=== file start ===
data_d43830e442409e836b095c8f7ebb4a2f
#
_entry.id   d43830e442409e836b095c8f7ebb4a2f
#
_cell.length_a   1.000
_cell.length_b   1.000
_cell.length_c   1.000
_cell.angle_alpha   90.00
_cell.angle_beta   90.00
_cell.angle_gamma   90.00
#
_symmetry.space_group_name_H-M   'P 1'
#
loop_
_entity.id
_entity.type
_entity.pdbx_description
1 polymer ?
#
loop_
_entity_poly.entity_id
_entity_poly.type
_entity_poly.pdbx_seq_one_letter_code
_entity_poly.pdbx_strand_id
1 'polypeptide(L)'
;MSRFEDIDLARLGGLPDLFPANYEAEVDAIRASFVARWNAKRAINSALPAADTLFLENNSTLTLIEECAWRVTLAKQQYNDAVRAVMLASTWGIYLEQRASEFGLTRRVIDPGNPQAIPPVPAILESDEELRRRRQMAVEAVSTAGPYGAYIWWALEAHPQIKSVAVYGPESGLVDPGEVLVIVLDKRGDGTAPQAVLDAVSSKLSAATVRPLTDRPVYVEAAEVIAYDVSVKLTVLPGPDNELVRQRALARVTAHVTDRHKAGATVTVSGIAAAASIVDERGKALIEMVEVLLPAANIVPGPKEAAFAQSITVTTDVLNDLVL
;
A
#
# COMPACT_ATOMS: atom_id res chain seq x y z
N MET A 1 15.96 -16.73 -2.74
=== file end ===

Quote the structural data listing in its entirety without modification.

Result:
data_d43830e442409e836b095c8f7ebb4a2f
#
_entry.id   d43830e442409e836b095c8f7ebb4a2f
#
_cell.length_a   1.000
_cell.length_b   1.000
_cell.length_c   1.000
_cell.angle_alpha   90.00
_cell.angle_beta   90.00
_cell.angle_gamma   90.00
#
_symmetry.space_group_name_H-M   'P 1'
#
loop_
_entity.id
_entity.type
_entity.pdbx_description
1 polymer ?
#
loop_
_entity_poly.entity_id
_entity_poly.type
_entity_poly.pdbx_seq_one_letter_code
_entity_poly.pdbx_strand_id
1 'polypeptide(L)'
;MSRFEDIDLARLGGLPDLFPANYEAEVDAIRASFVARWNAKRAINSALPAADTLFLENNSTLTLIEECAWRVTLAKQQYNDAVRAVMLASTWGIYLEQRASEFGLTRRVIDPGNPQAIPPVPAILESDEELRRRRQMAVEAVSTAGPYGAYIWWALEAHPQIKSVAVYGPESGLVDPGEVLVIVLDKRGDGTAPQAVLDAVSSKLSAATVRPLTDRPVYVEAAEVIAYDVSVKLTVLPGPDNELVRQRALARVTAHVTDRHKAGATVTVSGIAAAASIVDERGKALIEMVEVLLPAANIVPGPKEAAFAQSITVTTDVLNDLVL
;
A
#
# COMPACT_ATOMS: atom_id res chain seq x y z
N MET A 1 15.96 -16.73 -2.74